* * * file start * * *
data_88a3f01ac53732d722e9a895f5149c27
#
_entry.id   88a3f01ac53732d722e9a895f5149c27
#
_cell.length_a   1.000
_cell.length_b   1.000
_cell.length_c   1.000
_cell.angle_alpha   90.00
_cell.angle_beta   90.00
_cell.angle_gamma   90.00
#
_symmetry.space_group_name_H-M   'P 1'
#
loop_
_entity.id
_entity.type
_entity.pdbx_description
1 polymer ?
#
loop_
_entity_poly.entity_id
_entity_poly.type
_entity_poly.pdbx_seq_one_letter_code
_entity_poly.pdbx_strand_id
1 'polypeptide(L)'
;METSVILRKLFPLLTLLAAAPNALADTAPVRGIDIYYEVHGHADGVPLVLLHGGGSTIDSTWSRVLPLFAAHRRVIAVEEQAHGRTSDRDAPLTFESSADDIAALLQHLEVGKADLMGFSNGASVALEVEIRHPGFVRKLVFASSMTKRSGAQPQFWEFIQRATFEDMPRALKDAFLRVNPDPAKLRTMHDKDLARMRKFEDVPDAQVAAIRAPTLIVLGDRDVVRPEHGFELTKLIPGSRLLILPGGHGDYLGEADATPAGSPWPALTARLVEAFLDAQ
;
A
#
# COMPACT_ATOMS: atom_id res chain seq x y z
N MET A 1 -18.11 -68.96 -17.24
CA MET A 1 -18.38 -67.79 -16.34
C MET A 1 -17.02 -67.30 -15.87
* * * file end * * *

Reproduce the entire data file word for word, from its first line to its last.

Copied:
data_88a3f01ac53732d722e9a895f5149c27
#
_entry.id   88a3f01ac53732d722e9a895f5149c27
#
_cell.length_a   1.000
_cell.length_b   1.000
_cell.length_c   1.000
_cell.angle_alpha   90.00
_cell.angle_beta   90.00
_cell.angle_gamma   90.00
#
_symmetry.space_group_name_H-M   'P 1'
#
loop_
_entity.id
_entity.type
_entity.pdbx_description
1 polymer ?
#
loop_
_entity_poly.entity_id
_entity_poly.type
_entity_poly.pdbx_seq_one_letter_code
_entity_poly.pdbx_strand_id
1 'polypeptide(L)'
;METSVILRKLFPLLTLLAAAPNALADTAPVRGIDIYYEVHGHADGVPLVLLHGGGSTIDSTWSRVLPLFAAHRRVIAVEEQAHGRTSDRDAPLTFESSADDIAALLQHLEVGKADLMGFSNGASVALEVEIRHPGFVRKLVFASSMTKRSGAQPQFWEFIQRATFEDMPRALKDAFLRVNPDPAKLRTMHDKDLARMRKFEDVPDAQVAAIRAPTLIVLGDRDVVRPEHGFELTKLIPGSRLLILPGGHGDYLGEADATPAGSPWPALTARLVEAFLDAQ
;
A
#
# COMPACT_ATOMS: atom_id res chain seq x y z
N MET A 1 -18.11 -68.96 -17.24
CA MET A 1 -18.38 -67.79 -16.34
C MET A 1 -17.02 -67.30 -15.87